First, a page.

Packaging, Public Health, and “Single Use”
As more and more states issue shelter in place orders to prevent further outbreaks of coronavirus, I have been thinking about the term “single use” relative to packaging and containers.
It’s one of those phrases whose connotation has evolved in recent years, and not in a good way as of late. These days, we hear it most often in the context of drives to reduce or eliminate “single use” containers and packaging. The motive behind many of these initiatives—to encourage the efficient and sustainable use of resources—is a noble one we share. And we are proud that paper-based packaging is one of the most renewable, recyclable and recycled materials on the planet.
But it’s worth remembering that the point of single use isn’t just convenience. In its most important applications, single use packaging is about the security, safety, and cleanliness of the products inside. This is acutely true for medical equipment, where packaging is rigorously designed and lab-tested to not only keep life-saving products, which are often sensitive and fragile, protected on their way from manufacturers to care providers, but to help keep them free of microbial contaminants that could make people sick. That’s also true of the food we eat, and our industry sponsors regular studies and testing to ensure that, for instance, corrugated boxes used to ship fresh meat and produce continue to be effective at preventing the growth of harmful microbes that could make us sick. You can see some of that mountain of research here.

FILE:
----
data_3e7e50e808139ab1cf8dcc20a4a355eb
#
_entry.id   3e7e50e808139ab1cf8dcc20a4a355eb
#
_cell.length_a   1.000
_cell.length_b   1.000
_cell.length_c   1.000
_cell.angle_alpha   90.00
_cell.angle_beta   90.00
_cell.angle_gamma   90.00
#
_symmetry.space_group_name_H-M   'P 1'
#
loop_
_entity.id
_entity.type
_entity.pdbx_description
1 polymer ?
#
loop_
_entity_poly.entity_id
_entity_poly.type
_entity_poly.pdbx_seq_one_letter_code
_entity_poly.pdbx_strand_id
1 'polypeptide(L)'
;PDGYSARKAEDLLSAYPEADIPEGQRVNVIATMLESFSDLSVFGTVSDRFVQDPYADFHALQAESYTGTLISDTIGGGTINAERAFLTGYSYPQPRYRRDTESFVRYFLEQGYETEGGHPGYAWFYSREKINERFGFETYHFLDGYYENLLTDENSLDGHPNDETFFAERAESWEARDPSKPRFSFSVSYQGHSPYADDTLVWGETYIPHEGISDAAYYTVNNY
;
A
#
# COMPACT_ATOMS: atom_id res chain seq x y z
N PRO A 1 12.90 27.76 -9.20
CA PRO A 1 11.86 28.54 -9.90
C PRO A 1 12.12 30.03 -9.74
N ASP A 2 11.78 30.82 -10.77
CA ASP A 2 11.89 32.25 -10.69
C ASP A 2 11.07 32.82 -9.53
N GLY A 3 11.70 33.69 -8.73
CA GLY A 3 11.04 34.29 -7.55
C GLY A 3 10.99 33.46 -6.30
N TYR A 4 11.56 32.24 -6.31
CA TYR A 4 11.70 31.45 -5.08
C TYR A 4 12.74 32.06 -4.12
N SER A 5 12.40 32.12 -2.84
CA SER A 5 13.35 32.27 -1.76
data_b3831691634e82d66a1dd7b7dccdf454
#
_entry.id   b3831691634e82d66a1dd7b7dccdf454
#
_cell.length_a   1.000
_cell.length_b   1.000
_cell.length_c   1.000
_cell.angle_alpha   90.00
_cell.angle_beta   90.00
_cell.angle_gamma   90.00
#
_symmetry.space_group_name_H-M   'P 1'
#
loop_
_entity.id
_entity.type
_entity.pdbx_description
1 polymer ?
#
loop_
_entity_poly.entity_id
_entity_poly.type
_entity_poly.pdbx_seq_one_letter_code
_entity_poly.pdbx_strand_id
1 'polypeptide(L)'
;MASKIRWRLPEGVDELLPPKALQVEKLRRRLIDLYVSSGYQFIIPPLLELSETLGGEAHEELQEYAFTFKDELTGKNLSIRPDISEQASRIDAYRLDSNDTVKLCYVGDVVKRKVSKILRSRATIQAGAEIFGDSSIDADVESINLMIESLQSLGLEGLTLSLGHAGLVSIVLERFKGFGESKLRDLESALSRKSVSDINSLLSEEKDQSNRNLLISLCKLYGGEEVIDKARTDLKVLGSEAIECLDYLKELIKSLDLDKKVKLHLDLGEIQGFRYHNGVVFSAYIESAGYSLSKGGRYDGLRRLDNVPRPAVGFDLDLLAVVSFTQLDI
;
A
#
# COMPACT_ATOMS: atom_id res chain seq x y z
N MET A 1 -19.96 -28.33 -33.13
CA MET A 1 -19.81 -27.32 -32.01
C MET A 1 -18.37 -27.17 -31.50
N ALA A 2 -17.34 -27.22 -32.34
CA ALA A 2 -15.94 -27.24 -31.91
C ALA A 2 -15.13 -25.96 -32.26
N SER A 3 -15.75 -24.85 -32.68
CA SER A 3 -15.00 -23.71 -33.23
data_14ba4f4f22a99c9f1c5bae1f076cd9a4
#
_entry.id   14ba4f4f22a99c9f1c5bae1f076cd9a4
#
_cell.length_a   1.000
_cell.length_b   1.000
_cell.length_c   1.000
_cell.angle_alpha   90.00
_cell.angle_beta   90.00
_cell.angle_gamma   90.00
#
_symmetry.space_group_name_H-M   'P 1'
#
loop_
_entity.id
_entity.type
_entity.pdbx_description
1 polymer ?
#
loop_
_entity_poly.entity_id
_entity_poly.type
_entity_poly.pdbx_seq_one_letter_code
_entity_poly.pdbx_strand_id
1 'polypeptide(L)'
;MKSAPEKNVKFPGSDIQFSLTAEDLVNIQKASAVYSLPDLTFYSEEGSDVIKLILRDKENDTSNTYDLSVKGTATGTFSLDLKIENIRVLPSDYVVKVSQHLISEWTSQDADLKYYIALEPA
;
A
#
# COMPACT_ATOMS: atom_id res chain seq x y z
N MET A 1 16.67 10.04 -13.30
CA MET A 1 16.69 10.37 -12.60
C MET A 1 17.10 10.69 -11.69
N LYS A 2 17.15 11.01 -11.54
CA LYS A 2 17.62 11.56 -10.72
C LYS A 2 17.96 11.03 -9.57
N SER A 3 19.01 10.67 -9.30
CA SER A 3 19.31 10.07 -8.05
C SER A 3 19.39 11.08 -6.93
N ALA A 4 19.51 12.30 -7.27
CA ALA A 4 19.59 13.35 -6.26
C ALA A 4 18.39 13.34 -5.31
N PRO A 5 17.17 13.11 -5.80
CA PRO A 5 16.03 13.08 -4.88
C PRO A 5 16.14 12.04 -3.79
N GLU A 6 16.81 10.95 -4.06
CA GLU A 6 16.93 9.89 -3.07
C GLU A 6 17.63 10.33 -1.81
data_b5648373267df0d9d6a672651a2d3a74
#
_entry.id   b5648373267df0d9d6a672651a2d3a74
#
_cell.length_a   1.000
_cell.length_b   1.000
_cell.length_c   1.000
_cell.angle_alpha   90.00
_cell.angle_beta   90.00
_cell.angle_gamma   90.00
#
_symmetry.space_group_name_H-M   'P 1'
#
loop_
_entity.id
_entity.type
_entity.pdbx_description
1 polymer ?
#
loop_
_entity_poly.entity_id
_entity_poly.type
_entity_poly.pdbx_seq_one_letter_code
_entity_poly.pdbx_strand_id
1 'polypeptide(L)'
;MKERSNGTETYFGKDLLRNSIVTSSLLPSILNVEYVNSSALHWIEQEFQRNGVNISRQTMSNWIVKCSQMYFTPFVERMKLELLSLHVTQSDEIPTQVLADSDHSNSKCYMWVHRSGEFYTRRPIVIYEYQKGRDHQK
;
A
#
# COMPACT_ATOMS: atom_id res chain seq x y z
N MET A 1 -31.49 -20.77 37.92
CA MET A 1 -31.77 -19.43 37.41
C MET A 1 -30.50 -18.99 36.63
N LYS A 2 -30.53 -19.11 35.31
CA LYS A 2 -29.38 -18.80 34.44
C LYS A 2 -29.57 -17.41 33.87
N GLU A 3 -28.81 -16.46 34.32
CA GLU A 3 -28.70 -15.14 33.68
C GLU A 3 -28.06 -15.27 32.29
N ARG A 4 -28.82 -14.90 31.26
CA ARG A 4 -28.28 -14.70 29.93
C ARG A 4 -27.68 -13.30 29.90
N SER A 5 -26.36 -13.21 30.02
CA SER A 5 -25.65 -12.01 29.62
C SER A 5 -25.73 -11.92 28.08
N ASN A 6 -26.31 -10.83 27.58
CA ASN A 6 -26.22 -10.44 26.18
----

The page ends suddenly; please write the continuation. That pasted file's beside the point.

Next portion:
When shippers use reusable packaging, they need to design rigorous sanitizing processes to ensure that any microbes or other contaminants that may have been present in one load do not get transferred to the next. There is no single standard for doing so, so customers concerned about sanitation need to do their due diligence and ensure that the steps taken by handlers are sufficient to their needs.
By contrast, paper-based packaging like the corrugated box is designed to be recycled. Recycling brings two advantages. First, of course, it means that the same resource, fiber, can lead multiple lives as multiple products. That’s the sustainability and efficiency that people concerned with “single use” value, after all. But secondly and more importantly at a time like this, the recycling process prevents that cross-contamination, as research shows it helps eliminate microbial contaminants.
All of this is important to keep in mind as we continue to debate the virtues of “single use.” When we say “single use” in our industry, it is never meant to imply that the underlying fiber will have a single life as a single product, or a close-ended life cycle that ends in a landfill.
Instead, it means that when safety, security, and sanitation matter, you can count on paper and paper-based packaging.